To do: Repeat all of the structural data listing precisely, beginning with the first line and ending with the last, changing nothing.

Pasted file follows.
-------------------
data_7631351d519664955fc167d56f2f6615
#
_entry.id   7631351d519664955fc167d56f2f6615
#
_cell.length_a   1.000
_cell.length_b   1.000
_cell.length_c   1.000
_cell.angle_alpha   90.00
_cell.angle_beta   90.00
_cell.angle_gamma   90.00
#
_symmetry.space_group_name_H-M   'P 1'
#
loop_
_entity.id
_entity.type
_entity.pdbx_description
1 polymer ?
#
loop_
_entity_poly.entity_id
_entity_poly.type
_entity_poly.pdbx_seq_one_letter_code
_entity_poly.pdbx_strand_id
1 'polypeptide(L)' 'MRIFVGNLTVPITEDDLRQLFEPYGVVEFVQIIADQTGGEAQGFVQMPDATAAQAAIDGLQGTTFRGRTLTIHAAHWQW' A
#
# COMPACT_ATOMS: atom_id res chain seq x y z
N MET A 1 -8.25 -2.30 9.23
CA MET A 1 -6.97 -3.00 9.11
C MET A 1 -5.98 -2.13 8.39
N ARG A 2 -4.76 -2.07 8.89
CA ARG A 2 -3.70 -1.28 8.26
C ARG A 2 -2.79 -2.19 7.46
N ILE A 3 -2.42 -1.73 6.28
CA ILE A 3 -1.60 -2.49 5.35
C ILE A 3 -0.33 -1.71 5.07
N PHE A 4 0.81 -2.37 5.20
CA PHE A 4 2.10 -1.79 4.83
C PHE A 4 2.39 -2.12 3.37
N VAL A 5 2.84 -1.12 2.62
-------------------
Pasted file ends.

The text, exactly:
data_7631351d519664955fc167d56f2f6615
#
_entry.id   7631351d519664955fc167d56f2f6615
#
_cell.length_a   1.000
_cell.length_b   1.000
_cell.length_c   1.000
_cell.angle_alpha   90.00
_cell.angle_beta   90.00
_cell.angle_gamma   90.00
#
_symmetry.space_group_name_H-M   'P 1'
#
loop_
_entity.id
_entity.type
_entity.pdbx_description
1 polymer ?
#
loop_
_entity_poly.entity_id
_entity_poly.type
_entity_poly.pdbx_seq_one_letter_code
_entity_poly.pdbx_strand_id
1 'polypeptide(L)' 'MRIFVGNLTVPITEDDLRQLFEPYGVVEFVQIIADQTGGEAQGFVQMPDATAAQAAIDGLQGTTFRGRTLTIHAAHWQW' A
#
# COMPACT_ATOMS: atom_id res chain seq x y z
N MET A 1 -8.25 -2.30 9.23
CA MET A 1 -6.97 -3.00 9.11
C MET A 1 -5.98 -2.13 8.39
N ARG A 2 -4.76 -2.07 8.89
CA ARG A 2 -3.70 -1.28 8.26
C ARG A 2 -2.79 -2.19 7.46
N ILE A 3 -2.42 -1.73 6.28
CA ILE A 3 -1.60 -2.49 5.35
C ILE A 3 -0.33 -1.71 5.07
N PHE A 4 0.81 -2.37 5.20
CA PHE A 4 2.10 -1.79 4.83
C PHE A 4 2.39 -2.12 3.37
N VAL A 5 2.84 -1.12 2.62